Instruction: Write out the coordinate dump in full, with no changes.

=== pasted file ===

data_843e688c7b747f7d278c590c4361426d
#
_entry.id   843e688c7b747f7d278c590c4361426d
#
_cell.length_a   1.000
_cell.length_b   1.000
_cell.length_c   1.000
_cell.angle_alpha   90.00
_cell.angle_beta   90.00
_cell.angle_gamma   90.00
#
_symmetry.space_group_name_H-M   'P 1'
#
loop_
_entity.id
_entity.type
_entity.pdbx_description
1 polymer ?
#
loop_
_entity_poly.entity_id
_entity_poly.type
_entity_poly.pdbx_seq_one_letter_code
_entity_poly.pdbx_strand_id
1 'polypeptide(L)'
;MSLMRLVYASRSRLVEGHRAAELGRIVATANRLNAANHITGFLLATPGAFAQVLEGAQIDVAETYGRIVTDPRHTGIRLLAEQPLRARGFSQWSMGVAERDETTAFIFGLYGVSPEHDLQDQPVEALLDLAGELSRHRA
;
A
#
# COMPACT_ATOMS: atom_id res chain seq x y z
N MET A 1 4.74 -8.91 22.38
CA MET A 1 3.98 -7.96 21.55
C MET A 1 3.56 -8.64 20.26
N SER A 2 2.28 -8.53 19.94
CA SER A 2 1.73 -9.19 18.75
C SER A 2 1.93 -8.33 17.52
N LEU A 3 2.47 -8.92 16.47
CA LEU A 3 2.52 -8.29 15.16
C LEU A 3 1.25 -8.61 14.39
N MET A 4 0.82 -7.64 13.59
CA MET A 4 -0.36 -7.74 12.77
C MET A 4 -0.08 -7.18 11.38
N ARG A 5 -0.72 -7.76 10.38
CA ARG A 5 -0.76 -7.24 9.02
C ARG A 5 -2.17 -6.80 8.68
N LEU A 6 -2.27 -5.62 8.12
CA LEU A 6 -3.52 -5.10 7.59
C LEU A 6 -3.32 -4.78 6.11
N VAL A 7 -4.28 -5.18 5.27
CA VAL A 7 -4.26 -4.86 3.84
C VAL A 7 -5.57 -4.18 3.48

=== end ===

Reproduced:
data_843e688c7b747f7d278c590c4361426d
#
_entry.id   843e688c7b747f7d278c590c4361426d
#
_cell.length_a   1.000
_cell.length_b   1.000
_cell.length_c   1.000
_cell.angle_alpha   90.00
_cell.angle_beta   90.00
_cell.angle_gamma   90.00
#
_symmetry.space_group_name_H-M   'P 1'
#
loop_
_entity.id
_entity.type
_entity.pdbx_description
1 polymer ?
#
loop_
_entity_poly.entity_id
_entity_poly.type
_entity_poly.pdbx_seq_one_letter_code
_entity_poly.pdbx_strand_id
1 'polypeptide(L)'
;MSLMRLVYASRSRLVEGHRAAELGRIVATANRLNAANHITGFLLATPGAFAQVLEGAQIDVAETYGRIVTDPRHTGIRLLAEQPLRARGFSQWSMGVAERDETTAFIFGLYGVSPEHDLQDQPVEALLDLAGELSRHRA
;
A
#
# COMPACT_ATOMS: atom_id res chain seq x y z
N MET A 1 4.74 -8.91 22.38
CA MET A 1 3.98 -7.96 21.55
C MET A 1 3.56 -8.64 20.26
N SER A 2 2.28 -8.53 19.94
CA SER A 2 1.73 -9.19 18.75
C SER A 2 1.93 -8.33 17.52
N LEU A 3 2.47 -8.92 16.47
CA LEU A 3 2.52 -8.29 15.16
C LEU A 3 1.25 -8.61 14.39
N MET A 4 0.82 -7.64 13.59
CA MET A 4 -0.36 -7.74 12.77
C MET A 4 -0.08 -7.18 11.38
N ARG A 5 -0.72 -7.76 10.38
CA ARG A 5 -0.76 -7.24 9.02
C ARG A 5 -2.17 -6.80 8.68
N LEU A 6 -2.27 -5.62 8.12
CA LEU A 6 -3.52 -5.10 7.59
C LEU A 6 -3.32 -4.78 6.11
N VAL A 7 -4.28 -5.18 5.27
CA VAL A 7 -4.26 -4.86 3.84
C VAL A 7 -5.57 -4.18 3.48